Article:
There has been a good discussion on my article “Make It Free” over at Joshua Blankenship’s blog. It inspired me to address some of the main objections I often hear against my perspective that media ministries should post everything online, for free, without requiring registration, in a maximally usable interface.
Objection 1: People value what they pay for. Therefore, if you make all of your online sermon audio and other online content free, people won’t value it.
Response: This is the least powerful objection for a media ministry, in my opinion, simply because the gospel is free. Does that lead us to not value the gospel? Of course, some people will want to say, “Yes! Look around!…
I have recorded a section of Jonathan Edwards' sermon on Romans 2:10. It lasts about seven minutes. The reason I recorded it is that I regard this section as the best thing I have ever read on the issue of varying degrees of reward and happiness and holiness in heaven. It is vintage Edwards. He has thought this through in an amazing way. It opens our eyes to the possibilities of heaven that we have never thought of before. If you want to read and ponder it for yourself, it comes from page 902 of the second volume of The Works of Jonathan Edwards.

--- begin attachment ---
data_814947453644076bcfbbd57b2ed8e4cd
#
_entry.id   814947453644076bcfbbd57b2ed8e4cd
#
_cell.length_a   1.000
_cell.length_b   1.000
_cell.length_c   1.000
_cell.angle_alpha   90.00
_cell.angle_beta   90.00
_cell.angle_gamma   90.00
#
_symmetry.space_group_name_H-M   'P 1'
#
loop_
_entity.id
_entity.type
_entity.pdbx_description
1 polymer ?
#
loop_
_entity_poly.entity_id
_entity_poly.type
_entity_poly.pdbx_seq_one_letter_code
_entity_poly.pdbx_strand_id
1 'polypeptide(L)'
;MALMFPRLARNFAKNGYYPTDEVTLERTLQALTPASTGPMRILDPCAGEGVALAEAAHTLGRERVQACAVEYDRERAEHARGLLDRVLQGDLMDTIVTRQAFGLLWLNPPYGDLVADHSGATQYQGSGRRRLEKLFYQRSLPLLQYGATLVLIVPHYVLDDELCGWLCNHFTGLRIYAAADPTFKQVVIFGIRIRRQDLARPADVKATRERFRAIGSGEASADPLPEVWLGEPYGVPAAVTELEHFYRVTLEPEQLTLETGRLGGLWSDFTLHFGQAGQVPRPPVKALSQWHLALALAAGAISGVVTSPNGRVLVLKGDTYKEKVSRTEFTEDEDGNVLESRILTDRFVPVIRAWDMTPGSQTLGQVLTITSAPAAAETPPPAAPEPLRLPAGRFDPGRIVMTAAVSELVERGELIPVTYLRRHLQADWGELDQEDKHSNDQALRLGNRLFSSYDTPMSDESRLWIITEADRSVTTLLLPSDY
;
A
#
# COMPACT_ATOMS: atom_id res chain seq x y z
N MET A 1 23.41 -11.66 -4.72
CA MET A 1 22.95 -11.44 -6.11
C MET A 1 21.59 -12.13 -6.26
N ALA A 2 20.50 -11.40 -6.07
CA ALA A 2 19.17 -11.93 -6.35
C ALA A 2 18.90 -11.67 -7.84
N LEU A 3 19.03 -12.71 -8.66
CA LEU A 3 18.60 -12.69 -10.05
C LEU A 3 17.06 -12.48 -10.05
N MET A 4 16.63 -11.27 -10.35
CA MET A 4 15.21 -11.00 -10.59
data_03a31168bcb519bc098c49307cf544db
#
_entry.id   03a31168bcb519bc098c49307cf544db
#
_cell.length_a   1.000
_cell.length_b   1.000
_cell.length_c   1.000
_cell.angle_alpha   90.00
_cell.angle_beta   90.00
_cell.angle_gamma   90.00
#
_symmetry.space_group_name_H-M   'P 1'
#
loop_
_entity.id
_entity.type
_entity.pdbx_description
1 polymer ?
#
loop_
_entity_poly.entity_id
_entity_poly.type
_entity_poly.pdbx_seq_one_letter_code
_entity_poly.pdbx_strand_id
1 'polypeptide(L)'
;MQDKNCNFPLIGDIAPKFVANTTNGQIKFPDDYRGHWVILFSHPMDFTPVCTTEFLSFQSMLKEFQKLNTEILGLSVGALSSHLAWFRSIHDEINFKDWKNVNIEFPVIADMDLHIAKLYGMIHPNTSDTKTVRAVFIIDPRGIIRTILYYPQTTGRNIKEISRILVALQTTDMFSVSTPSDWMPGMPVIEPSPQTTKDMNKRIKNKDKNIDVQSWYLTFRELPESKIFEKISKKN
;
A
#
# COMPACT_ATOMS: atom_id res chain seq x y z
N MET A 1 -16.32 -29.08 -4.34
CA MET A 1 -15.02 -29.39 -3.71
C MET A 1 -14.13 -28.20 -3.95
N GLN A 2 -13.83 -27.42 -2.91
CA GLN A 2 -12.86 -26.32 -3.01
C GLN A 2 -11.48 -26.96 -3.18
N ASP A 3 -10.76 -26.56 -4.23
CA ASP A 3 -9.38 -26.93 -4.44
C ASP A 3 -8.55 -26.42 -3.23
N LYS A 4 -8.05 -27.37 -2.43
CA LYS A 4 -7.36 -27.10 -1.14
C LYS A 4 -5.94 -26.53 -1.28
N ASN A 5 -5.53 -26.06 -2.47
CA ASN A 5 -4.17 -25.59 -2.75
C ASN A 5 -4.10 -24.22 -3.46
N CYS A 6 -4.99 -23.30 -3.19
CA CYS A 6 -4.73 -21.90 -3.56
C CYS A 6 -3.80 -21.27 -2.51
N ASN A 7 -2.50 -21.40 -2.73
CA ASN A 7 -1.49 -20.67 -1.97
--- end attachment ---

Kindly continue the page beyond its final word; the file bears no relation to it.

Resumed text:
O that more and more pastors and people would linger over the glorious truths of Scripture until they open like this.
The vision that we follow for our website is this: Post everything online, for free, without requiring registration, in a maximally usable interface. I've just written an article setting forth this vision in more detail. It is called Make it Free: Improving Online Effectiveness by Removing All Barriers to Accessing and Sharing Content.
We love the way this vision serves others through the internet and commend it to all media ministries. We make no claims to have everything figured out. We offer this article as a service to any other organizations that think the same or are considering whether to pursue a similar approach.
Update: Read answers to some common objections.
It is with a mixture of sadness, deep gratitude, and joyful trust in the sovereignty of God that I inform you that Matt Perman, our Director of Internet Strategies, is leaving the staff of Desiring God.
Matt first joined the staff of DG in 1998 as a Resource Consultant and was, along with Justin Taylor and others, a part of the remarkable first TBI class. He also ran the bookstore at Bethlehem Baptist Church for a season, which was sort of like giving a junkie the job of a drug store manager. In 2001-2002, Matt worked for DG remotely from Louisville while, in typical Permanesque fashion, cramming a 3-year MDiv degree from Southern Seminary into 2 years. In 2002, he came back on staff full-…
When Jesus sends us to bear witness to him in the world, he does not send us out as dominant and strong, but as weak and seemingly defenseless in ourselves. The only reason I say “seemingly” defenseless is that it is possible that, since “all authority” belongs to Jesus, he might intervene and shut the mouths of the wolves, like he did the mouths of the lions that surrounded Daniel.
But that does not appear to be his intention...
Read the whole article.